So… Rod posted about the Google Phone and David Preece commented and said;

To me the great marvel of the iPhone/iPod touch duo (and to a lesser extent OSX from about 10.3 onwards) is that it has shown that commercial software development /can/ produce much higher quality outputs than the OSS process purely because it’s OK for someone (i.e. Steve Jobs) to say “No, not good enough, come back when it’s perfect” without fear of offending someone or losing critical mindshare in the developer community. I’m finding it surprising that more vendors, particularly those that are clearly not short a bob or two, don’t also take this route.

Anyway. If it sucks, it won’t fly. If it doesn’t, it will. In this case I really do think that’s all there is to it.

David got me thinking about things (as I sometimes do). Is it as simple as this? I think no – if it was FOSS would not exist.

It’s all about strengths and weaknesses, FOSS’ strength is collaboration and community innovation, its weaknesses the unavoidable (or is it) hassles involved in getting volunteers to actually keep on task and get something complete. This weakness is accentuated when those volunteers are geeks who tend to have sub-optimal personal completion paradigms!

Commercial software has some huge strengths in terms of accountabilities and transparencies but its weakness is centred around the potential lack of innovation that siloed development teams sometimes suffer from.

I can’t help but wonder if there isn’t another way of doing things that leverages the creativity of the community but has a degree of time expectation more akin to the commercial model.

I guess entities such as the Mozilla foundation are a perfect example of setting up a professional and expective framework around a FOSS product. David’s comment where particularly targeted at the Nokia N800 which has an open source OS and in David’s words;

On paper this is vastly superior piece of kit to either an iPhone or an iPod touch. It has wireless, proper bluetooth (can use your phone as a gateway), a much higher resolution display and is the most extensible and generally hackable platform ever placed in one’s pocket. But it kinda sucks. It’s built on a reasonably generic Linux/OSS stack, including GTK, and as a result looks and performs much like desktop Linux from about three years ago. Lots of irritating usability problems. Lots of irritating performance problems. Lots of stuff that’s 95% there, but almost none of it 100% done.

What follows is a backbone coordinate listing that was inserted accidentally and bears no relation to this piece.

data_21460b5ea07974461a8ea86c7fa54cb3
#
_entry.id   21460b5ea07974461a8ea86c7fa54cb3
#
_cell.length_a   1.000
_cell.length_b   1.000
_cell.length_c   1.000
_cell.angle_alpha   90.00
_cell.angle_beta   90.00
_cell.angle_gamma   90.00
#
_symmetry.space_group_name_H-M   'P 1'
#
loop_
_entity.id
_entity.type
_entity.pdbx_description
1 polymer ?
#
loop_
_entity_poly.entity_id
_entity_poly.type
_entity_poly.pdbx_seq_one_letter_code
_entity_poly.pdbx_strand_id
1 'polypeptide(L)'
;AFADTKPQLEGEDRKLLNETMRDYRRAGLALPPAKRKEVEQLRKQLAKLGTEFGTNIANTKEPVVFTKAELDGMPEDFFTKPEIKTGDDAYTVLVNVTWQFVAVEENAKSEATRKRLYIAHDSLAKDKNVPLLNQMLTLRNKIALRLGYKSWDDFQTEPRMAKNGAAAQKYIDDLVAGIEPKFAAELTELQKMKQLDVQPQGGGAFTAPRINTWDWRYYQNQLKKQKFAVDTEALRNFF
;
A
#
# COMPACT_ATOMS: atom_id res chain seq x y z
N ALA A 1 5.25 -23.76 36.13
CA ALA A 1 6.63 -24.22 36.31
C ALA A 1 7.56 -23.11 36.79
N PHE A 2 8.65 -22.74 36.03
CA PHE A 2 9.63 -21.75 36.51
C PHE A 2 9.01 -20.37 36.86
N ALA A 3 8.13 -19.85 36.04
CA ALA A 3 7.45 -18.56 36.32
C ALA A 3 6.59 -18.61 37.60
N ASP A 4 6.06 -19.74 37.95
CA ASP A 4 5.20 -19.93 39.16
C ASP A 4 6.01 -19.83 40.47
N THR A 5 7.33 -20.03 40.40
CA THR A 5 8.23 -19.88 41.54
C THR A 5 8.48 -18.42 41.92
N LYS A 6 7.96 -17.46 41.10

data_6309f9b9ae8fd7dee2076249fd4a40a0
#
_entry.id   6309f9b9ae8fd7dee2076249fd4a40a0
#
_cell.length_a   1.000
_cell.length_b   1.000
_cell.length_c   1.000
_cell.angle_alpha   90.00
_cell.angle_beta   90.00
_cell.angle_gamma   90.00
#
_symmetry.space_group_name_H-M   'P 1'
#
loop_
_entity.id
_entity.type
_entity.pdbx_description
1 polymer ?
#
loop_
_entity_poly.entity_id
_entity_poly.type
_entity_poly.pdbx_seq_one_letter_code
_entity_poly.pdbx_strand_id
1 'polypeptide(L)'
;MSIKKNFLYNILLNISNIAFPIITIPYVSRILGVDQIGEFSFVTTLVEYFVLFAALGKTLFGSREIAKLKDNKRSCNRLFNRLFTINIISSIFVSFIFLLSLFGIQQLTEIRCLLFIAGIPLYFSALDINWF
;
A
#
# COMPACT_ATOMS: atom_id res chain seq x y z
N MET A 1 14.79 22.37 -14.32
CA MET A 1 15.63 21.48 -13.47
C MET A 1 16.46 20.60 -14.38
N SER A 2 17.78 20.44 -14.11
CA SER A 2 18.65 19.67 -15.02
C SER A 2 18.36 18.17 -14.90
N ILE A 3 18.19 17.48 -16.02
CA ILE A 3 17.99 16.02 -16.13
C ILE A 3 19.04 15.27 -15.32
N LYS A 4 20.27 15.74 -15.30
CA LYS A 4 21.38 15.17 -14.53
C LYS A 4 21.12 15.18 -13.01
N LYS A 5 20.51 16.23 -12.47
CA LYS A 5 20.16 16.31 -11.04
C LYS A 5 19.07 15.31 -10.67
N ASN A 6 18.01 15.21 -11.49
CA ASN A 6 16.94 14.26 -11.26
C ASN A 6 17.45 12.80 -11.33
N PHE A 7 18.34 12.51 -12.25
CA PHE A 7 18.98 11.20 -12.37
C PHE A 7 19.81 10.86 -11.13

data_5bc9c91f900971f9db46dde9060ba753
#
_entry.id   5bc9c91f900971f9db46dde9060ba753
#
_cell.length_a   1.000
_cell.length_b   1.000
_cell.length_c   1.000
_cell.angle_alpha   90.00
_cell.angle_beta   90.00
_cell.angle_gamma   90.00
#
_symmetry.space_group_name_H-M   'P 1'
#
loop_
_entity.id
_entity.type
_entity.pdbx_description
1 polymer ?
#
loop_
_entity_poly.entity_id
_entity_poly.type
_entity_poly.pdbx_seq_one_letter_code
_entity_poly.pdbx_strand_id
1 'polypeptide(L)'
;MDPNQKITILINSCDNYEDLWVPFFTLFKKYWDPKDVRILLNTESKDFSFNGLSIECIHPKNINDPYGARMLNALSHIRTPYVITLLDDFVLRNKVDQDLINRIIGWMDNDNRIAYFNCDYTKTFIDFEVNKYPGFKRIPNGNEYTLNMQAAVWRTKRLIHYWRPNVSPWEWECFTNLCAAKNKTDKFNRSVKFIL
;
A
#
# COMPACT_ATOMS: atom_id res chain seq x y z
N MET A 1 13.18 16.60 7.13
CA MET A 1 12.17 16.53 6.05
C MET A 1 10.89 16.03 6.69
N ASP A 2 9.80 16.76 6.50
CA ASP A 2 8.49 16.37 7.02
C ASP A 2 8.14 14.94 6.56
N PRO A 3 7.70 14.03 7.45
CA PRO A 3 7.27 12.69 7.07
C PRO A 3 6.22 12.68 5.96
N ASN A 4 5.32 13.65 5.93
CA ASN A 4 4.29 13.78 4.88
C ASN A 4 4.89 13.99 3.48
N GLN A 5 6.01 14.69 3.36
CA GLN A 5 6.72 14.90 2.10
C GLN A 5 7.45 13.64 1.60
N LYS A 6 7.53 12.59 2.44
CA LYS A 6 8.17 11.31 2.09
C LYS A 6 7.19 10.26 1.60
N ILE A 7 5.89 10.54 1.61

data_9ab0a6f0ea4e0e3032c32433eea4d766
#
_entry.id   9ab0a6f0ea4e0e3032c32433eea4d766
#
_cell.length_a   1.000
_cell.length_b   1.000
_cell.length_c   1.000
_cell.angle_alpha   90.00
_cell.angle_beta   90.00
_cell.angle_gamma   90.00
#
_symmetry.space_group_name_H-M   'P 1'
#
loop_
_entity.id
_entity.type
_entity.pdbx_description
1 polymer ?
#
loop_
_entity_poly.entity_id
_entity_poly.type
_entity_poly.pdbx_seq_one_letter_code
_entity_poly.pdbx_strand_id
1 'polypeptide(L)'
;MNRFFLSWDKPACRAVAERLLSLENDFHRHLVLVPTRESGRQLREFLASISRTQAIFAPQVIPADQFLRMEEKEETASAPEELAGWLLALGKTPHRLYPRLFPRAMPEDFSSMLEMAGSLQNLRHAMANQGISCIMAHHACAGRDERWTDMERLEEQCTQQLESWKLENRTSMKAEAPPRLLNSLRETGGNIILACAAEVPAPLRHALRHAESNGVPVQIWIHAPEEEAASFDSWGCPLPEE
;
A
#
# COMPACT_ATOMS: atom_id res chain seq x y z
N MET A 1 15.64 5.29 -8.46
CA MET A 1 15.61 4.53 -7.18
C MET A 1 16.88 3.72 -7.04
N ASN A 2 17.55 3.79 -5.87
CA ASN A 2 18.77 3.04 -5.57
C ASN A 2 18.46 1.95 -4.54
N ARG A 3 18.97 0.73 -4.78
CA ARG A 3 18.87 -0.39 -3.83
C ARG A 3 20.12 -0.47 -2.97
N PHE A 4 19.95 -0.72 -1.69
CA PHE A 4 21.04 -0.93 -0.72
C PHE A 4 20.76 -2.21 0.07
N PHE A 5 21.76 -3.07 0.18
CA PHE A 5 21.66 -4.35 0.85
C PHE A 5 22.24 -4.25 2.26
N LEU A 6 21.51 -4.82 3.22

Anybody out there got some groundbreaking ideas about this?

Ben Kepes

Ben Kepes is a technology evangelist, an investor, a commentator and a business adviser. Ben covers the convergence of technology, mobile, ubiquity and agility, all enabled by the Cloud. His areas of interest extend to enterprise software, software integration, financial/accounting software, platforms and infrastructure as well as articulating technology simply for everyday users.

3 Comments
  • No goundbreaking ideas (sorry) – just an observation that Apple are making the smart moves in this space. Much of OSX’s stability and power is founded on BSD UNIX, which is of course free software. Oh, then there’s Postfix. Apache. Oh, PHP. Mailman. Um. The list goes on and on. But try and get your grandma to deploy Apache from the CLI. In OS X, it’s as simple as clicking a box, and therein lies the value – taking quality technologies that are usually lacking in polish (often a GUI) and ease of configuration, and rolling them into the Apple experience. Apple also makes contributions to the OSS community, so it’s not all one-way. Indeed, the whole Apple experience for OSS – egos aside – is a huge boon in terms of getting the code out there and used.

  • So maybe that’s the model Robin. Allow volunteers to create the core and then commercialise it in a commercial environment. It’d be nice to think that there’s a more equitable methodology but the examples are few and far between

    Thanks for he comment

  • I know some OSS people, and their motivation is – on that front – entirely based on making good-quality solid products that can improve everybody’s lot, big business included if they choose to use it. Note that this doesn’t mean that they are not commercially-minded people (they are).

    I think we will see more of this in the future:
    http://radar.oreilly.com/archives/2007/10/best_press_rele.html

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